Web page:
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1.13 Cuaderno Avon. Green notebook containing Paradiso, XXXI, 108 [draft of essay in Sur, 231, nov.-dic. 1954] as well as other essays on Juan Escoto, Francis Bacon, Los gnósticos, Místicos del Islam, Dialogue between Bodhidharma and the emperor of China, Bertrand Russell. Brief index at end by Borges's mother, Leonor Acevedo de Borges. (22 p. total), 1954?
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1.14 Cuaderno Avon. Red notebook with handwritten drafts in the hand of Acevedo de Borges. Included are chapters of Leopoldo Lugones and of Parábola del Palacio [the latter published in Sur, 243, nov.-dic. 1956], along with unpublished manuscript drafts identified in index notes at end as Thorkelin y Beowulf and Las Runas de Beowulf. A few pages are in Borges's hand; index on back cover. (66 p. total), 1955-1960?



 

Series III. Correspondence, 1922-1975

Subseries A. Borges Outgoing, 1922-1975
Container
1.15 Autograph note signed to Ricardo Molinari. [Buenos Aires], Bulnes 2216, marzo 1922. (1 p.) Note to accompany signed presentation copies of the two published numbers of Borges's Ultraist broadsheet Prisma.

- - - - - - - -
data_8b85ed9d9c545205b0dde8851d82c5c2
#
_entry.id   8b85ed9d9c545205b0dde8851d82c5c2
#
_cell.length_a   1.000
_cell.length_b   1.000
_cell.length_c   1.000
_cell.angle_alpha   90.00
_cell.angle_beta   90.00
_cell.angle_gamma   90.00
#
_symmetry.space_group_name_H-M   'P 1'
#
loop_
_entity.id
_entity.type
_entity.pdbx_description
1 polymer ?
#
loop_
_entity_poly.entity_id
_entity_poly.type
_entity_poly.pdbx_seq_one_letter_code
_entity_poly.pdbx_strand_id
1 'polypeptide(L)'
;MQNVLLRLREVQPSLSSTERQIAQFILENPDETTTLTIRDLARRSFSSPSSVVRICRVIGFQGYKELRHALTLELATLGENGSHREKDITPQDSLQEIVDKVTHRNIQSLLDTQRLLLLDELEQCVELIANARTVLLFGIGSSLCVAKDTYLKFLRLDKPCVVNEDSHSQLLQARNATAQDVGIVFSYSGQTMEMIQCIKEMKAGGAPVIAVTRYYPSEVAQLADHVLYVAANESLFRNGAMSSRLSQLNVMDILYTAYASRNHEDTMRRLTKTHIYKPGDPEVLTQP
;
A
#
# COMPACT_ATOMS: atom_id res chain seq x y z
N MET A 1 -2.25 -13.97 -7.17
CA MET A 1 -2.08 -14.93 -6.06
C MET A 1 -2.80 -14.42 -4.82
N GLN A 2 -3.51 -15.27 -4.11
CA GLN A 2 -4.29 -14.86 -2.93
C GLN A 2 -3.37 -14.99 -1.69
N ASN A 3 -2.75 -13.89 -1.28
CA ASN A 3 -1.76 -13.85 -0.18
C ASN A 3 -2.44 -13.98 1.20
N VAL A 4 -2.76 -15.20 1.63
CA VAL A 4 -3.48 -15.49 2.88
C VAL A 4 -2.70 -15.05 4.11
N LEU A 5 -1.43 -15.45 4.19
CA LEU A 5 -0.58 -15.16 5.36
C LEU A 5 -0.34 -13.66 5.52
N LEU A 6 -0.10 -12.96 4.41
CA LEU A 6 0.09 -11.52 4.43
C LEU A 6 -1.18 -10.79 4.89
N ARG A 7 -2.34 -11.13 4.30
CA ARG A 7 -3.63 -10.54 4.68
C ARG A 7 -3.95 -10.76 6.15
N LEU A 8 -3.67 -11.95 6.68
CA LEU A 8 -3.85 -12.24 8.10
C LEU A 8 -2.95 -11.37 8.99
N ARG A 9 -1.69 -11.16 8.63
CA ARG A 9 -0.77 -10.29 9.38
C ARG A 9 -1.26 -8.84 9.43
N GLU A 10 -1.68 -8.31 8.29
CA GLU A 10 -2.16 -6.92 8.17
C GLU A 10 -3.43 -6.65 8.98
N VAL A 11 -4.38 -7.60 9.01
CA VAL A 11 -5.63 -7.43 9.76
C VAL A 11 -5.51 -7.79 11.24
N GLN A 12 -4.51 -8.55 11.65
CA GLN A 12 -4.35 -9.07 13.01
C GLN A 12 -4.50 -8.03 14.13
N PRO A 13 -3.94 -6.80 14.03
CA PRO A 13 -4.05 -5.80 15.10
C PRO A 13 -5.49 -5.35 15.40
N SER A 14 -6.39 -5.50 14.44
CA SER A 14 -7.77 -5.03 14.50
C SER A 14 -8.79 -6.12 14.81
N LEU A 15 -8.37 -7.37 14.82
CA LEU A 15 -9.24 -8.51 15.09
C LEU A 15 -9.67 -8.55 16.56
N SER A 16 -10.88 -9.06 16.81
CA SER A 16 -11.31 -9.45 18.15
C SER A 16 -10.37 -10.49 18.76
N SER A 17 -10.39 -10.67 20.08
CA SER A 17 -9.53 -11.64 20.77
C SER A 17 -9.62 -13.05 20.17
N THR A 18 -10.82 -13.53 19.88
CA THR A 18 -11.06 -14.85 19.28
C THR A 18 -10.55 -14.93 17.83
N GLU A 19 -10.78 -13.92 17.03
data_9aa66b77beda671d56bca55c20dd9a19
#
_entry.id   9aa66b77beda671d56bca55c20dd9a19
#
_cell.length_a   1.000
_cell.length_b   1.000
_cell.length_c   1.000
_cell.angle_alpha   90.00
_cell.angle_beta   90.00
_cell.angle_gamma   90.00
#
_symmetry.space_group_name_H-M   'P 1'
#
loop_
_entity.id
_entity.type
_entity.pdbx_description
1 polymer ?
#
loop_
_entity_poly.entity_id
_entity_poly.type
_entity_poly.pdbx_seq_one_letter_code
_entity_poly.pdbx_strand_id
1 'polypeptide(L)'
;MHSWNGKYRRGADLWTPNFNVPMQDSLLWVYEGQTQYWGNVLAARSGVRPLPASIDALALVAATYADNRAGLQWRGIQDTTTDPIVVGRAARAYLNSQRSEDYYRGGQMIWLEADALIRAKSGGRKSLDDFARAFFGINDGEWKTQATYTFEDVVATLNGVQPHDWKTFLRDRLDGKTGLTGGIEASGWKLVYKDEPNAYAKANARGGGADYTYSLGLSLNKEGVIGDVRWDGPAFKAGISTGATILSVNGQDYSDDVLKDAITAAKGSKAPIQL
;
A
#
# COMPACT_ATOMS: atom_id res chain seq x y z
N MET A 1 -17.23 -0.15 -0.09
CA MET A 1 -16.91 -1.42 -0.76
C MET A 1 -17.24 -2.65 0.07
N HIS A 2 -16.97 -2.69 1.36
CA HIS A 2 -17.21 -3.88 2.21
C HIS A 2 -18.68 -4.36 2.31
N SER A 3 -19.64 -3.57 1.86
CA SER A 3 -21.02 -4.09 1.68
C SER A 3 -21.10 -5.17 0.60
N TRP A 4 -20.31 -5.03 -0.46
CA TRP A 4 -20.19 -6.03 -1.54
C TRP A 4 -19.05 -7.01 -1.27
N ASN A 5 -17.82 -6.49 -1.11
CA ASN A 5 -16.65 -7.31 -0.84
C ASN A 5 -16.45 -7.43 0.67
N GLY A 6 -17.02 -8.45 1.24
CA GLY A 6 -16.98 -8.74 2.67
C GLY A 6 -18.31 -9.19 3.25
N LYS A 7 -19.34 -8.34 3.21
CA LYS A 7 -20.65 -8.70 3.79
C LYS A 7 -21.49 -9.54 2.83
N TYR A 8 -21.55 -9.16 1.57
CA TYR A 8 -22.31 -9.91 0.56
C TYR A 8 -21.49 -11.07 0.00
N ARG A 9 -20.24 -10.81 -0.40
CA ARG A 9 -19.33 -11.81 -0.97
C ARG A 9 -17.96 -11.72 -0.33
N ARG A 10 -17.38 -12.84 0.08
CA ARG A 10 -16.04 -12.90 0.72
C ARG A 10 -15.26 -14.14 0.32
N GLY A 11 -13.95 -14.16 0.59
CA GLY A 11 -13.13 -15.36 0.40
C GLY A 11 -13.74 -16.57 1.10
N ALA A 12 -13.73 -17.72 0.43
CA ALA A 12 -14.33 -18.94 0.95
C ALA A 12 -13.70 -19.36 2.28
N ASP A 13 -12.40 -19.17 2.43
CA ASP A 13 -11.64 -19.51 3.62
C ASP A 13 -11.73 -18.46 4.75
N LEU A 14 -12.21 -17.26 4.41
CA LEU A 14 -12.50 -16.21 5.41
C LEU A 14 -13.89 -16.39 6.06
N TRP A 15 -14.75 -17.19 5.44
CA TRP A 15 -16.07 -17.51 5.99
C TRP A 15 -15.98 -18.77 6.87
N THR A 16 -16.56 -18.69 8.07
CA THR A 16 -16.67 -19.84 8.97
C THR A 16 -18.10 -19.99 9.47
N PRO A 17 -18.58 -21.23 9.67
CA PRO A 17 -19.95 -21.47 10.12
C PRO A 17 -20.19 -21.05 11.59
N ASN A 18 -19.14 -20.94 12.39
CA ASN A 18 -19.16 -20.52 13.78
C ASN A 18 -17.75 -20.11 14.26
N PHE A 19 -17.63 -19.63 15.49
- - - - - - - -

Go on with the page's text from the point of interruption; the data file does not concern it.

Container
1.16 Autograph note to Ulises Petit de Murat [Buenos Aires], 1929? (1 p.) Bound with: Petit de Murat, Ulises. Manuscript notebook containing poems, some untitled, and poetic ideas. Includes Borges's handwritten transcription of Robert Browning’s Memorabilia. (35 p.)
Container
1.6 Autograph postcard signed to Cecilia [Ingenieros] [Buenos Aires] Maipú 994, 19 de abril de 1946. (1 p.) Borges seeks on behalf of Los Anales de Buenos Aires, a contribution from Ingenieros "sobre los Estados Unidos o sobre la danza o sobre ambos temas ..."
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1.9 Typed letter signed to John O. Kirkpatrick, Buenos Aires, March 6, 1975. (1 p.) Borges responds affirmatively to Kirkpatrick's request that the Ransom Center be permitted to publish Borges’s sonnet Texas in a pamphlet issued in conjunction with the 1975 Austin meeting of the Manuscript Society of America.
Subseries B. Other Correspondents, 1974-1975
Container
1.9 Typed carbon copy letter, John O. Kirkpatrick to Borges, University of Texas, Austin, 12 November 1974. (2 p.) Kirkpatrick seeks Borges's permission to publish the sonnet Texas. See Borges's reply above.
Typed letter signed, Norman Thomas Di Giovanni to John O. Kirkpatrick, St. Andrew's, Fife, Scotland, 23 February 1975. Comments regarding the intended publication of Borges's Texas.